Liver is a low calorie food with many health benefits. However, it may not be a good option for everyone.

Once a popular and treasured food source, liver has fallen out of favor with some consumers (1).

It could be seen as disappointing nutrition-wise because liver is rich in protein and packed with essential vitamins and minerals.

This article takes a detailed look at liver.

What is liver?

The liver is a vital organ in humans and animals. It is typically the largest internal organ and has many important functions, including:

  • producing bile which helps with digestion
  • storing glycogen, iron, vitamins, and other essential nutrients
  • filtering and clearing drugs and toxins from the blood

Liver, along with other organ meats, used to be a very popular food. However, muscle meats now tend to be favored over organ meats (1).

Regardless of its declining popularity, liver is a highly nutrient-dense food.

A 100-gram (g) serving of liver provides (2, 3):

  • 189 calories
  • 29 g of protein
  • 5 g of fat
  • 5 g of carbohydrates

Liver is cheap and readily available from grocery stores and butchers. While most animal livers can be eaten, common sources are cow, chicken, duck, lamb, and pig, especially in European countries.

Liver is a great source of several nutrients

Here are the nutrients found in a 3.5-ounce (100-g) serving of beef liver (2, 3):

  • Vitamin B12: 2,917% of the daily value (DV). Vitamin B12 helps the formation of red blood cells and DNA. It is also involved in healthy brain function (4).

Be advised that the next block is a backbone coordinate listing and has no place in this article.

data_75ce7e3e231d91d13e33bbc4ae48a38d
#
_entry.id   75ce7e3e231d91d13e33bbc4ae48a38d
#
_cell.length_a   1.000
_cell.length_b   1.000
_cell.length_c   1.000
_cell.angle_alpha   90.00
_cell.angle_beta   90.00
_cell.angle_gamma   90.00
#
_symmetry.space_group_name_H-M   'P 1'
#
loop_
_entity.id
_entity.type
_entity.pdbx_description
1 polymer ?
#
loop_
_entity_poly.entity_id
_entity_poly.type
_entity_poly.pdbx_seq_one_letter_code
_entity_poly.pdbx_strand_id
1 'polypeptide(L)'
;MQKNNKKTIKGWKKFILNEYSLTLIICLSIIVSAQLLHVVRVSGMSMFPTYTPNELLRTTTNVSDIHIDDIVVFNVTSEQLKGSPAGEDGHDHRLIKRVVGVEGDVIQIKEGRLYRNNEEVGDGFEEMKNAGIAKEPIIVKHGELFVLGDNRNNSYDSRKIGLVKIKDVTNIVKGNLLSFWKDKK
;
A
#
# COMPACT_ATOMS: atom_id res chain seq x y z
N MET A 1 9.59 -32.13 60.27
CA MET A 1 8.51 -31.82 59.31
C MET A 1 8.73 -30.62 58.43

• Vitamin A: 104% of the DV. Vitamin A is important for healthy vision, immune function, and reproduction. It also helps the heart function properly (5).
  • Riboflavin (B2): 261% of the DV. Riboflavin is important for cellular development and function. It also helps turn food into energy (6).
  • Folate (B9): 63% of the DV. Folate is an essential nutrient that plays a role in cell growth and the formation of DNA (7).
  • Iron: 36% of the DV. Iron is another essential nutrient that helps carry oxygen around the body. The iron in liver is heme iron, the kind the body most easily absorbs (8, 9).
  • Copper: 1,578% of the DV. Copper acts like a key to activate a number of enzymes, which then help regulate energy production, iron metabolism, and brain function (10).
  • Choline: Liver provides 77% of the DV. Choline is important for brain development and liver function (11, 12).

Liver provides high quality protein

Protein is vital to life and is found in every cell in the human body. It’s required to repair and make new cells in the body.

Over one-quarter of beef liver is made up of protein. Being an animal-based protein, it provides all the essential amino acids (2).

Amino acids are the building blocks that make up proteins. The body can make some amino acids, but those known as essential amino acids must come from food.

High protein intake has been shown to help with weight loss, as it reduces hunger and appetite. Additionally, protein has been found to satisfy hunger better than fat or carbs (13).

Furthermore, high protein intake can boost your metabolic rate, or the number of calories your body uses to function (14).

Having a higher metabolic rate means you use more calories, which can be useful for weight loss, particularly if combined with a reduced calorie intake.

Lastly, a high protein intake can help build muscle and protect against muscle loss while losing weight (15, 16, 17).